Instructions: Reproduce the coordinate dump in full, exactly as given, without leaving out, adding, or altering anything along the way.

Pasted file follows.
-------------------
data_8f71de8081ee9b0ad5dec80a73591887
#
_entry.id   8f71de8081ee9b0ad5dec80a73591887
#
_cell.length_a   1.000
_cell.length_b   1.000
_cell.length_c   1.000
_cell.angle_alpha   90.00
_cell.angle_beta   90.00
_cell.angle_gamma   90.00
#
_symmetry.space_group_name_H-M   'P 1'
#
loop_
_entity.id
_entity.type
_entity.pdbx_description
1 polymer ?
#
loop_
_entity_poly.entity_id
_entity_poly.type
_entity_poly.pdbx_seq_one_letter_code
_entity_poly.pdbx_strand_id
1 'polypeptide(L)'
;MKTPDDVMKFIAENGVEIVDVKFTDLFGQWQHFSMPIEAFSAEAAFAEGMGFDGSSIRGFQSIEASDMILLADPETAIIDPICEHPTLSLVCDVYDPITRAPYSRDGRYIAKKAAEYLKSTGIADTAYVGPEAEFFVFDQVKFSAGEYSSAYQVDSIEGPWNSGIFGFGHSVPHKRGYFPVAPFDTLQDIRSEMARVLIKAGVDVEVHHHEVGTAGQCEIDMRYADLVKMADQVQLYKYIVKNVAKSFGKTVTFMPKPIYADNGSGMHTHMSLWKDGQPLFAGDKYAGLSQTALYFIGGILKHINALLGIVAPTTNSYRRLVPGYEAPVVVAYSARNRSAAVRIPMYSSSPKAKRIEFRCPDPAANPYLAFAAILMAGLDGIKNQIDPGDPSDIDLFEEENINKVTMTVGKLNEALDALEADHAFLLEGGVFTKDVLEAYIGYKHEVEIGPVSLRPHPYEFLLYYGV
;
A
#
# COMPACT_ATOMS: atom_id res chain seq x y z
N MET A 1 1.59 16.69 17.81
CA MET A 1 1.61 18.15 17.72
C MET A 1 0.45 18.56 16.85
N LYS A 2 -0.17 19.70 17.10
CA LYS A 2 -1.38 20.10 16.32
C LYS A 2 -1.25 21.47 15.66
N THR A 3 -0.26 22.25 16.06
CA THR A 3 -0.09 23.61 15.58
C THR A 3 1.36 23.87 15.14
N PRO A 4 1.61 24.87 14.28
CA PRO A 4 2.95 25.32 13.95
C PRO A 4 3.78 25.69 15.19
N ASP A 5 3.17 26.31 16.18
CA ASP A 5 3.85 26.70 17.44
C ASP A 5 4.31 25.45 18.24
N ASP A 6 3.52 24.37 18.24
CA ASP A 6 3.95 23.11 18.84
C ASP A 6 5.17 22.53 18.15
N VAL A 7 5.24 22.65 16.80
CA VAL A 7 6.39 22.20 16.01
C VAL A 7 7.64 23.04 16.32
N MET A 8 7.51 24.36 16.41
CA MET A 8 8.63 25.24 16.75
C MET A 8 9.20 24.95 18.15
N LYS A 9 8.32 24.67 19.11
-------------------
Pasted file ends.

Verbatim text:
data_8f71de8081ee9b0ad5dec80a73591887
#
_entry.id   8f71de8081ee9b0ad5dec80a73591887
#
_cell.length_a   1.000
_cell.length_b   1.000
_cell.length_c   1.000
_cell.angle_alpha   90.00
_cell.angle_beta   90.00
_cell.angle_gamma   90.00
#
_symmetry.space_group_name_H-M   'P 1'
#
loop_
_entity.id
_entity.type
_entity.pdbx_description
1 polymer ?
#
loop_
_entity_poly.entity_id
_entity_poly.type
_entity_poly.pdbx_seq_one_letter_code
_entity_poly.pdbx_strand_id
1 'polypeptide(L)'
;MKTPDDVMKFIAENGVEIVDVKFTDLFGQWQHFSMPIEAFSAEAAFAEGMGFDGSSIRGFQSIEASDMILLADPETAIIDPICEHPTLSLVCDVYDPITRAPYSRDGRYIAKKAAEYLKSTGIADTAYVGPEAEFFVFDQVKFSAGEYSSAYQVDSIEGPWNSGIFGFGHSVPHKRGYFPVAPFDTLQDIRSEMARVLIKAGVDVEVHHHEVGTAGQCEIDMRYADLVKMADQVQLYKYIVKNVAKSFGKTVTFMPKPIYADNGSGMHTHMSLWKDGQPLFAGDKYAGLSQTALYFIGGILKHINALLGIVAPTTNSYRRLVPGYEAPVVVAYSARNRSAAVRIPMYSSSPKAKRIEFRCPDPAANPYLAFAAILMAGLDGIKNQIDPGDPSDIDLFEEENINKVTMTVGKLNEALDALEADHAFLLEGGVFTKDVLEAYIGYKHEVEIGPVSLRPHPYEFLLYYGV
;
A
#
# COMPACT_ATOMS: atom_id res chain seq x y z
N MET A 1 1.59 16.69 17.81
CA MET A 1 1.61 18.15 17.72
C MET A 1 0.45 18.56 16.85
N LYS A 2 -0.17 19.70 17.10
CA LYS A 2 -1.38 20.10 16.32
C LYS A 2 -1.25 21.47 15.66
N THR A 3 -0.26 22.25 16.06
CA THR A 3 -0.09 23.61 15.58
C THR A 3 1.36 23.87 15.14
N PRO A 4 1.61 24.87 14.28
CA PRO A 4 2.95 25.32 13.95
C PRO A 4 3.78 25.69 15.19
N ASP A 5 3.17 26.31 16.18
CA ASP A 5 3.85 26.70 17.44
C ASP A 5 4.31 25.45 18.24
N ASP A 6 3.52 24.37 18.24
CA ASP A 6 3.95 23.11 18.84
C ASP A 6 5.17 22.53 18.15
N VAL A 7 5.24 22.65 16.80
CA VAL A 7 6.39 22.20 16.01
C VAL A 7 7.64 23.04 16.32
N MET A 8 7.51 24.36 16.41
CA MET A 8 8.63 25.24 16.75
C MET A 8 9.20 24.95 18.15
N LYS A 9 8.32 24.67 19.11